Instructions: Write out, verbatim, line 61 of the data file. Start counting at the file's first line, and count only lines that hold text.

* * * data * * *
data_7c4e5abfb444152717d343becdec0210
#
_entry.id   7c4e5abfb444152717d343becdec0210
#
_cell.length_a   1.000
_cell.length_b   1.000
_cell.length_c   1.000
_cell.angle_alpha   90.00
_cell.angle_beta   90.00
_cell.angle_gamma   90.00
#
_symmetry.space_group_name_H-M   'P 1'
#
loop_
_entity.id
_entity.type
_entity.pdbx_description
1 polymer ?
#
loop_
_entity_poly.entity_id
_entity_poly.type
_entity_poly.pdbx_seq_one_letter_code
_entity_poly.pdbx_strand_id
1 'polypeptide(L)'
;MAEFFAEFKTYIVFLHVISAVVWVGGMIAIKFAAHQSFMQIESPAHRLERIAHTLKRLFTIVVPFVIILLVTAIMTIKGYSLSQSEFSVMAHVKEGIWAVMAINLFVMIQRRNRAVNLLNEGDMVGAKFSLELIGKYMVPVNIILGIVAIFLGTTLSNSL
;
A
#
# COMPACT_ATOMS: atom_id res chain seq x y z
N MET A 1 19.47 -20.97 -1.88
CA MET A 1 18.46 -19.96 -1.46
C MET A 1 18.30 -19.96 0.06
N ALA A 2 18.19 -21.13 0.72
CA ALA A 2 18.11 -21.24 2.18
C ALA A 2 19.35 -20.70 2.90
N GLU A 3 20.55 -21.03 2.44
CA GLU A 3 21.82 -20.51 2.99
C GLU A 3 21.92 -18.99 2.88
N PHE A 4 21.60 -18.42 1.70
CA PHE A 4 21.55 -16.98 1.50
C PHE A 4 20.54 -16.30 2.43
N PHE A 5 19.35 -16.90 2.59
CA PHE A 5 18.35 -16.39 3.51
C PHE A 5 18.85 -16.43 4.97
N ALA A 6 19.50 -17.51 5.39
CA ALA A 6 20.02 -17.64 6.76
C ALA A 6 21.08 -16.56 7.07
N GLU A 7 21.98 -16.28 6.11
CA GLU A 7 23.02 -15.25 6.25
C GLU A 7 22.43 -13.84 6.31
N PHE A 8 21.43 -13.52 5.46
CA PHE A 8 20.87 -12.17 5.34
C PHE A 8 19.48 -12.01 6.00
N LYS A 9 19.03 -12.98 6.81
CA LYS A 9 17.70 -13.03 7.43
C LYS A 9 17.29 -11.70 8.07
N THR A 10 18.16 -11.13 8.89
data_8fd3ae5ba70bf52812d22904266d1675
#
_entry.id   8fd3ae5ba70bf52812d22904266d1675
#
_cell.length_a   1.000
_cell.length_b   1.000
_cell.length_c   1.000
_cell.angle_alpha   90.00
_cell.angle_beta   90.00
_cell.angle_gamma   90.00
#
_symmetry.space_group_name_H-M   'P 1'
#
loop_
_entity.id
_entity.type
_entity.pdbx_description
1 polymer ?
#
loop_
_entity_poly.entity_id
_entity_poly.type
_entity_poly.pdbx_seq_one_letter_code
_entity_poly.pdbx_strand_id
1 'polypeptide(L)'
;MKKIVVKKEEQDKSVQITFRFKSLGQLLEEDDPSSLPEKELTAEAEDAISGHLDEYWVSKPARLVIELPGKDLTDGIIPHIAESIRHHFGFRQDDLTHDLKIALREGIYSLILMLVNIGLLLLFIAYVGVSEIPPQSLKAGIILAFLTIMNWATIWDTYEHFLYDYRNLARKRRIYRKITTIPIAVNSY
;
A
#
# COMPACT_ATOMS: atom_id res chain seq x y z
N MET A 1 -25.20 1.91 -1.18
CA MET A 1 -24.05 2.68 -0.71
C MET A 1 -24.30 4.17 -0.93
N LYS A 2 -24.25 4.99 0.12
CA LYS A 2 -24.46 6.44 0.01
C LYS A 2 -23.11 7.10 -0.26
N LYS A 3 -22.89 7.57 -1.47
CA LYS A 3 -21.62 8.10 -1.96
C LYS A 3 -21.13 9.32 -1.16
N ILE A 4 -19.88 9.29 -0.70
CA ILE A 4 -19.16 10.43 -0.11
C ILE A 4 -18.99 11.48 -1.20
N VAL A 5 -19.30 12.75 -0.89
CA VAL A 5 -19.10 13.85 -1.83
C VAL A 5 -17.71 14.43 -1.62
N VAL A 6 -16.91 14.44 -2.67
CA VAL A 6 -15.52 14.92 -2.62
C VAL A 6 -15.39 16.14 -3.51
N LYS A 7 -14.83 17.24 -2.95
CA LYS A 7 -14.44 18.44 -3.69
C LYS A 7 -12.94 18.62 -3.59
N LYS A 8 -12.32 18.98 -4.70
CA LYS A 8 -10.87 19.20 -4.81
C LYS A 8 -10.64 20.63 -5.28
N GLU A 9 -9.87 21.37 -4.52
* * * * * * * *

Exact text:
_entry.id   8fd3ae5ba70bf52812d22904266d1675